Die Mitgliedstaaten der Weltgesundheitsorganisation (WHO) haben in Moskau über weitere Schritte zur Tabakregulierung verhandelt – und beklagen heftige Gegenwehr der Konzerne. „Während die Durchsetzung der Rahmenkonvention weiter fortschreitet, schlägt die Tabakindustrie zurück – härter und auf jedem möglichen Kanal, egal wie hinterhältig diese Kanäle und Praktiken seien“, sagte die Generaldirektorin der WHO Margaret Chan in ihrer Eröffnungsrede.

Bei den Verhandlungen in der vergangenen Woche ging es unter anderem um E-Zigaretten. Laut WHO werden viele der einst unabhängigen Hersteller heute von multinationalen Tabakfirmen kontrolliert. Wie die Unternehmen um die Anerkennung der E-Zigarette kämpft, hat mir Martina Pötschke-Langer vom Deutschen Krebsforschungszentrum (DKFZ) erklärt (Spiegel Online).

Die Mitgliedstaaten haben ungeachtet dessen entschieden, E-Zigaretten ähnlich stark zu regulieren wie Tabakzigaretten, teilte die WHO in ihrer Pressemitteilung mit. Die Entscheidung verpflichtet die Staaten, darunter Deutschland, allerdings nicht Maßnahmen zu ergreifen.

Laut einer aktuellen Umfrage des DKFZ probieren vor allem Jugendliche die E-Zigarette aus (Spiegel Online). Das beliebteste Mittel für einen Rauchstopp bleibt hingegen der kalte Entzug.

This week’s lovely science news (2)

Share on FacebookTweet about this on TwitterShare on Google+Email this to someonePrint this page

Again, I browsed my favourite science news sites this week and found some great pieces about science, life and life science. Here’s why you should read them.

Why do I always wait in the slowest lane? Mona Chalabi’s „Hope the numbers help“ deals with an everyday problem. Which lane to choose at the grocery check-out. Sounds trivial, but it’s not. There is actually science behind all this. (538.com)

Why have a huge wedding? Well, it could save your marriage – if it is cheap. Two researchers at Emory University, USA, analyzed what improves your chances of staying together. Even though you might get bored of all the charts in this article (you won’t), read the last paragraph and follow the instructions! (The Atlantic, National)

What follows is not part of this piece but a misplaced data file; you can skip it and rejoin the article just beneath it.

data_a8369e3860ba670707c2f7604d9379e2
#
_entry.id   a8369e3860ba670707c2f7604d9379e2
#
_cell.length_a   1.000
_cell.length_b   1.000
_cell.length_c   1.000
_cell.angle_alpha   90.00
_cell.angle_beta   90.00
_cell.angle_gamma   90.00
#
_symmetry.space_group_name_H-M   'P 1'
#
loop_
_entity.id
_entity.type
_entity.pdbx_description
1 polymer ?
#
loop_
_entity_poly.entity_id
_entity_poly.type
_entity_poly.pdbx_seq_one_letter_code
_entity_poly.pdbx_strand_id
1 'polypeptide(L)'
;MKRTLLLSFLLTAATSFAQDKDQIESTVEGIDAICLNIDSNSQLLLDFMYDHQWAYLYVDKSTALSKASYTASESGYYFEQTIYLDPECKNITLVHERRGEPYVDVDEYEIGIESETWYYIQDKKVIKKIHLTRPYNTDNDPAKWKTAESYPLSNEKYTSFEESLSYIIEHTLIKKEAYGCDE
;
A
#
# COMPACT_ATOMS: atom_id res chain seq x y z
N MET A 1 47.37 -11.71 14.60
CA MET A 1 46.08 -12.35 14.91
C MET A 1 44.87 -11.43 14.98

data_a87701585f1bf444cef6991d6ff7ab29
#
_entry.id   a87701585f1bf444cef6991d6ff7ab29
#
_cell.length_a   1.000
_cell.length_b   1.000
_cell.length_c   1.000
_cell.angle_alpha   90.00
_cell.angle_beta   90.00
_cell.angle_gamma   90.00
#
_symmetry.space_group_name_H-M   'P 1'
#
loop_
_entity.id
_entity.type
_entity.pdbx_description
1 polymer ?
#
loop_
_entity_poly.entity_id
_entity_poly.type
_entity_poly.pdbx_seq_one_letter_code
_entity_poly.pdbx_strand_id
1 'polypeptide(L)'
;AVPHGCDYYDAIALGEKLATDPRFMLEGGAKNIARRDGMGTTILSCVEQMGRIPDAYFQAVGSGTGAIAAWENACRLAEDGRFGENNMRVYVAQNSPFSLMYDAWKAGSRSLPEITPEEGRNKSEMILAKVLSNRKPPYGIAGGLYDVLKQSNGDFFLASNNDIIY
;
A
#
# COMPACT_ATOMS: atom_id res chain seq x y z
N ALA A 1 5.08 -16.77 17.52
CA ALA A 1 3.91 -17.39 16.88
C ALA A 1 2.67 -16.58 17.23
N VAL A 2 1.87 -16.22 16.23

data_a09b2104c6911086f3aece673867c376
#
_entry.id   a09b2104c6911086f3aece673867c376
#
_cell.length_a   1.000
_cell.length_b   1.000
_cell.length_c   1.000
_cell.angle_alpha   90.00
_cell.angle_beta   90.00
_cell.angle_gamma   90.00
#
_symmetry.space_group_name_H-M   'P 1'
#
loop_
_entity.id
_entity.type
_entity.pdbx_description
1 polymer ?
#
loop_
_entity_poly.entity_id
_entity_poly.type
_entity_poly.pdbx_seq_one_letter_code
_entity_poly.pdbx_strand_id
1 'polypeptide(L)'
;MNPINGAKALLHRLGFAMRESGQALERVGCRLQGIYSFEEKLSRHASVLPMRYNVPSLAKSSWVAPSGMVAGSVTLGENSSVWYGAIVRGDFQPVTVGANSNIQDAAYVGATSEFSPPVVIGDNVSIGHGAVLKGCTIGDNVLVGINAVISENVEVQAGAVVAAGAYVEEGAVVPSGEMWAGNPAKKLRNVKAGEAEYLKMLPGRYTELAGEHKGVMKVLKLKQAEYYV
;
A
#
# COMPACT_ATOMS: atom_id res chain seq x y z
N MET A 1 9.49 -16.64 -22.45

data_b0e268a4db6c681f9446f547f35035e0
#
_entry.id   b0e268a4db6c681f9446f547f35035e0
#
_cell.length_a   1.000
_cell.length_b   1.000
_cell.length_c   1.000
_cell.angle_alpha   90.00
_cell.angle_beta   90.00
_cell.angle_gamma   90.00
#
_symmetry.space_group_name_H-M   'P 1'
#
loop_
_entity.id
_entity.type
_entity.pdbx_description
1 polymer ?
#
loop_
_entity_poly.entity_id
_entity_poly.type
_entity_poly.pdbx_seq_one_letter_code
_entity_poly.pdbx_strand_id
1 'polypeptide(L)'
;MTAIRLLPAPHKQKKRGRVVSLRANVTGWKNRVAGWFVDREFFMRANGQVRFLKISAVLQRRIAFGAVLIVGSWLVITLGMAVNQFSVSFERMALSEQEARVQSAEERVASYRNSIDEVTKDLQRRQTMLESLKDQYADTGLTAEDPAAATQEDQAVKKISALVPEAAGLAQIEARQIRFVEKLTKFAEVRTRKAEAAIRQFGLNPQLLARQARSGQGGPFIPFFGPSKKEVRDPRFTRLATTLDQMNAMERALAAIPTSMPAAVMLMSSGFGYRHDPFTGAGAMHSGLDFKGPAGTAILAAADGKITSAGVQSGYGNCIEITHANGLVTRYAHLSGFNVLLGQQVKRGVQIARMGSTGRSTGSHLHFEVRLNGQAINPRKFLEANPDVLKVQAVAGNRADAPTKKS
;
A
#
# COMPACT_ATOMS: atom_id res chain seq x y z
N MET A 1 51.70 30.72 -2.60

Why do researchers try to delete memories? You think Men in Black was all Science Fiction? Think again. „Inside laboratories, memory researchers are doing crazy things to the brains of mice and rats“, the first line says. So far, they are working on rodents. But one day it could help us understand Alzheimer’s and post-traumatic stress disorder (PTSD) better. (Vox.com)

This week’s Lovely Science News

Share on FacebookTweet about this on TwitterShare on Google+Email this to someonePrint this page

This weeks‘ science sections come up with a whole bunch of good reads. Here’s why you should read them.

Why a ring on orbit? Put 19 professors in a room and in ten weeks time they develop an off-Earth colony. Amazing pictures! By the way, that was 1975 (The Atlantic Tech).

Why talking to the mirror? It could help you reflect your mind’s view on your body. Or possibly cure anorexia. Depends on whom you ask (NPR shots).

Why giraffes? One in two giraffe kids dies! Their mothers mourn for days. Oh, and they are nearly invisible. Listen to the podcast! (NYTimes Science)

Arzneiverordnungsreport 2014: Pharma-Hersteller und Krankenkassen streiten um Interpretation von Pillenpreisen

Share on FacebookTweet about this on TwitterShare on Google+Email this to someonePrint this page

Seit 30 Jahren kritisieren Krankenkassen mit ihrem Arzneiverordnungsreport die Preispolitik der Pillenhersteller. Der Vorwurf: Medikamente seien hierzulande viel zu teuer. Alles Quatsch, sagt die Pharmalobby, die Kalkulationen stimmen nicht. Wer hat sich verrechnet?“

Epic line on deputy nurse matron in Kenema hospital, Josephine Finda Sellu, in Ebola plagued Sierra Leone:

Share on FacebookTweet about this on TwitterShare on Google+Email this to someonePrint this page

„In the campaign against the Ebola virus, which is sweeping across parts of West Africa in an epidemic worse than all previous outbreaks of the disease combined, the front line is stitched together by people like Ms. Sellu: doctors and nurses  who risk their lives to treat patients who will probably die.“

in The New York Times supplement to Süddeutsche Zeitung, 9/5/14

Praktikum bei Spiegel Online

Share on FacebookTweet about this on TwitterShare on Google+Email this to someonePrint this page

UPDATE 1.9.2014: Wer über meine Meldungen, Berichte und Hintergrundstücke auf dem Laufenden bleiben will, findet sie hier.

Seit Montag bin ich Praktikant im Ressort Wissenschaft bei Spiegel Online. Hier meine erste Meldung – Hightech-Material: Folie ändert Farbe bei Helligkeit – über eine hauchdünne Folie, die bei Lichteinstrahlung durchsichtig wird. Bis sie zum Einsatz kommt, wird es noch eine Weile dauern. Mögliche Anwendungsgebiete reichen laut der Forscher von Militär bis Mode.

Mein Praktikum dauert noch bis zum 10. Oktober.